What we’ve seen emerge from these facilitated sessions is that people have more similar values than they initially thought. More often than not, you’ll hear responses like “family,” or “a sense of personal and professional growth,” and “making the world a better place.” This shifts into a conversation about how these priorities can be supported at work, helping people across generations feel heard and more engaged — a prerequisite to staying with the company and being a productive contributor. Highly meaningful work equates to a 69% reduction in one’s likelihood to leave their company in the next six months and generates an additional $9,078 per worker per year.

    Use Team Launches to Highlight How Differences Matter
    A shared sense of purpose among age groups unites and motivates. But differences among these cohorts should also be embraced and harnessed — for example, when a new team is just getting off the ground. The best teams have a mandatory kickoff meeting for every project, even if team members have already worked together. This way, they can get on the same page about each person’s expertise, including the advantages they offer as a result of their age, tenure at the company, and life and professional experiences. For teams that don’t do project-based work, leaders should find time to periodically hold “re-kick” meetings. Triggers might be the new budget season, an annual strategy review, or when new people join the team.

    Have each team member create a scorecard at the start of a new project to outline their potential contributions on the basis of their specific perspective. For example, Tina, a Baby Boomer, cites her decades of experience serving such-and-such clients, while Bernie, a Millennial, notes all the productivity software he’s proficient in using. These scorecards form the foundation for the team kickoff meetings, ensuring that pertinent knowledge is unearthed and acknowledged. So instead of relying on who speaks loudest or most eloquently, members have a default reaction: “Who owns this this knowledge?”

    To make sure age-related (and other) differences continue to be leveraged, we recommend that a director or senior manager assign the most trusted person (that is, the person most likely and able to have the best interests of all team members in mind) on the team to be the project’s coordinator. Their responsibility is to understand each person’s potential and see that it’s brought to bear. This means comparing reality to expectations, and when there’s a gap, figuring out why. Then, the fusion of contributions — by the right people at the right time, which we refer to as “smarter collaboration” — should spark innovation and customer delight. This leads to higher revenue and profit, deeper customer relationships, and a more profound sense of purpose and accomplishment among teammates. For example, one division of a tech company restructured its team approach with more intergenerational collaboration and had them create a team purpose. Post-implementation, they outperformed other divisions with higher team satisfaction and extremely satisfied clients.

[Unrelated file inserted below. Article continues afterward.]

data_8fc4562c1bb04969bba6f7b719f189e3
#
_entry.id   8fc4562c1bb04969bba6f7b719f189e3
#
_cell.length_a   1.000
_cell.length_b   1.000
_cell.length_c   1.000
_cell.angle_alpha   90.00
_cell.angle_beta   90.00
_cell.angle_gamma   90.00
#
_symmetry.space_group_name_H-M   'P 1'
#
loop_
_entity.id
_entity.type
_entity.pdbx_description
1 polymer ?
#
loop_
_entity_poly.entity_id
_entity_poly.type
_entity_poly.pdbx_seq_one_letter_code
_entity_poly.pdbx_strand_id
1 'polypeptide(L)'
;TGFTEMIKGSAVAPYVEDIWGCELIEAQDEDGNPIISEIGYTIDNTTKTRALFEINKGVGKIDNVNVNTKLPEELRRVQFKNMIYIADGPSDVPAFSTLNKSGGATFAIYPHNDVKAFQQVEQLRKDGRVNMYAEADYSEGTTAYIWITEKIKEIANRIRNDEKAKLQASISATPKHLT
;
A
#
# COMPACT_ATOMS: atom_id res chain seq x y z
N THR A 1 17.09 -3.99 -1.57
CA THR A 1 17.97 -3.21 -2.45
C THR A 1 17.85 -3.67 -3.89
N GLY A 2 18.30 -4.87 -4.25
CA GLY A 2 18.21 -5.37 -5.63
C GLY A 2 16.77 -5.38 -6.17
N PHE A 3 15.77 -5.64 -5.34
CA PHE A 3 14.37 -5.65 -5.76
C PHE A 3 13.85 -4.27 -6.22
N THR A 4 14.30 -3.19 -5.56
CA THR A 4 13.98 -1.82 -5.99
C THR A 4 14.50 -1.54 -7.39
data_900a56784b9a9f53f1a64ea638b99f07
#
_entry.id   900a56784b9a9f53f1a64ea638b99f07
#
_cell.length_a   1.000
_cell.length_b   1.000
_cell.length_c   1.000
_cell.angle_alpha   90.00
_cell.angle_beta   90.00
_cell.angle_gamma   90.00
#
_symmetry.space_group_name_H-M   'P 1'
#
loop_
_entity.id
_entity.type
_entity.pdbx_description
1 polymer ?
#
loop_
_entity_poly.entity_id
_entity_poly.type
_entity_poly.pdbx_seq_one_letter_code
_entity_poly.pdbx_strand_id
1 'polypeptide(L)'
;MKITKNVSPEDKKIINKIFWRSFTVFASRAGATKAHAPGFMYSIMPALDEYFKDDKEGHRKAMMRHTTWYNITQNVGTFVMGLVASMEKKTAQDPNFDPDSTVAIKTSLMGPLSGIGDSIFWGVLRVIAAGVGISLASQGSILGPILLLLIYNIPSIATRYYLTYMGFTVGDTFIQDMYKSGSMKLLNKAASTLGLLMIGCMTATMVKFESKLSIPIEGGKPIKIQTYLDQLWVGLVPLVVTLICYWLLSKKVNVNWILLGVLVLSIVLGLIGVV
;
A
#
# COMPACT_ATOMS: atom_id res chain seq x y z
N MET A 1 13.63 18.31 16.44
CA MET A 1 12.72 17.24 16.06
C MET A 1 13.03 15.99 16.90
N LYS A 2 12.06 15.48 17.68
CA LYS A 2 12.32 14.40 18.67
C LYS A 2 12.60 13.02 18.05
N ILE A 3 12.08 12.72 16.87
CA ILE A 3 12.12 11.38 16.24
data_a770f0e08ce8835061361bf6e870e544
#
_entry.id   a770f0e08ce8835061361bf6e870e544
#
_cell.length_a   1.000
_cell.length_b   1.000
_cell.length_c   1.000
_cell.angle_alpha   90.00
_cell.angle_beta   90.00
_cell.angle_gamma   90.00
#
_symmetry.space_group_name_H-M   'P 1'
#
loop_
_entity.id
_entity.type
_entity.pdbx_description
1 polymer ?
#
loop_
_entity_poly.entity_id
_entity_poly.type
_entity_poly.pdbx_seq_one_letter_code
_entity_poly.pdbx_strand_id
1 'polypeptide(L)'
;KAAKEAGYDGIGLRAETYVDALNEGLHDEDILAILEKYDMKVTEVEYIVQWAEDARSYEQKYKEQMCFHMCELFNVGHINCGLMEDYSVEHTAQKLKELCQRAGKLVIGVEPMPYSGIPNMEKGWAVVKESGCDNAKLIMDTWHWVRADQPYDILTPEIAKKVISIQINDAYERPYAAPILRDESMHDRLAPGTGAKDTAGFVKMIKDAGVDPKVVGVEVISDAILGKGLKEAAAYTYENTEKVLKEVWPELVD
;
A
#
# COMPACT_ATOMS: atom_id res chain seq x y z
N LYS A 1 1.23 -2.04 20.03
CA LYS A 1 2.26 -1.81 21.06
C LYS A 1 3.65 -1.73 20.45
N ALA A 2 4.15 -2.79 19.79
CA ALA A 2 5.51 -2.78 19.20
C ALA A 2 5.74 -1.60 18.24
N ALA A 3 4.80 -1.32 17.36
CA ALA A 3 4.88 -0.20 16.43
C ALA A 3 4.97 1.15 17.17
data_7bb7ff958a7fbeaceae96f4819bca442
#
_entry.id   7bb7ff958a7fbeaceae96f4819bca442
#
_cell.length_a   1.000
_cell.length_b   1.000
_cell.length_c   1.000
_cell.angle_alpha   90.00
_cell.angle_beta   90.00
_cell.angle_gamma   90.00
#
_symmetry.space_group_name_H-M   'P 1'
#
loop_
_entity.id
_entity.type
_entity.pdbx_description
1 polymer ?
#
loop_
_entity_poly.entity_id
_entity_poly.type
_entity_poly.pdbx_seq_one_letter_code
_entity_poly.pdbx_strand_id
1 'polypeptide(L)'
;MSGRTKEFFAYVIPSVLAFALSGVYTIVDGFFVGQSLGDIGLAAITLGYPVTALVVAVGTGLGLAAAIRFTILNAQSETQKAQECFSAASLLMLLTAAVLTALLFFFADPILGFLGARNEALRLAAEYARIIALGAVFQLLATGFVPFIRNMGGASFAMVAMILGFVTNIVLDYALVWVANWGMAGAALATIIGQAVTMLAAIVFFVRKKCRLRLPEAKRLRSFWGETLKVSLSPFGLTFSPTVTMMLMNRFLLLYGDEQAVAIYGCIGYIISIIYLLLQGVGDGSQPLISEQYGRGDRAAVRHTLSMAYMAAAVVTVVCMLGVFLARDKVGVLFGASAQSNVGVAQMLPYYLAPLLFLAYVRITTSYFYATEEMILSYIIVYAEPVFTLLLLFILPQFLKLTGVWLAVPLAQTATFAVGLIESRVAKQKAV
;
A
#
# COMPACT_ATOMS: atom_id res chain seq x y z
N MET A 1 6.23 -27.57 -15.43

Launch and Sustain a Reverse Mentoring Program
    To forge even stronger ties between ages and generations, we recommend a reverse mentoring program. Reverse mentoring is when a more junior employee mentors someone more senior than they are. These programs can help senior executives or managers become more sophisticated about topics like social media, collaboration (younger people tend to work better on teams), work-life balance, and troubleshooting technology issues.

    As the older group gains knowledge in these areas, they can develop a greater understanding of their younger counterparts’ working styles and preferences. And they can become more self-reflective and open to change. For example, instead of wondering, “Why don’t these people want to forge relationships with us in the office?” they might start to question, “Why don’t I try to bring balance into my life by working from home when it makes sense?”

    The mentor also benefits from a boost to their confidence and communication skills. There will inevitably be some give and take between them and their mentee, helping them see their more tenured colleague in a more human and multidimensional light. With that said, it’s important that this type of program be opt-in for both mentors and mentees and that the pairs are well matched based on what they’re interested in teaching and learning.

    Once the mentoring relationship is over (typically after six or 12 months), a human resources director or manager should assess what progress was made and how can it be leveraged to benefit the larger company. This evaluation is a huge opportunity to boost employee morale and further other top strategic outcomes. For example, it might spur a more intergenerational way of tackling client issues that leads to better solutions and relationships. Or it could serve as the basis for a kind of talent academy where each employee periodically teaches about an area of their expertise.

    . . .
    With five generations in today’s workforce, age diversity is rich and brimming with opportunity. But these differences must be carefully managed — otherwise, perceived divides and barriers can lead to mistrust, contempt, and suboptimal solutions. Leaders can make the most of age and generational differences through fostering a shared sense of purpose in workshop sessions, using team launches as an opportunity to highlight differences, and setting up and sustaining a reverse mentoring program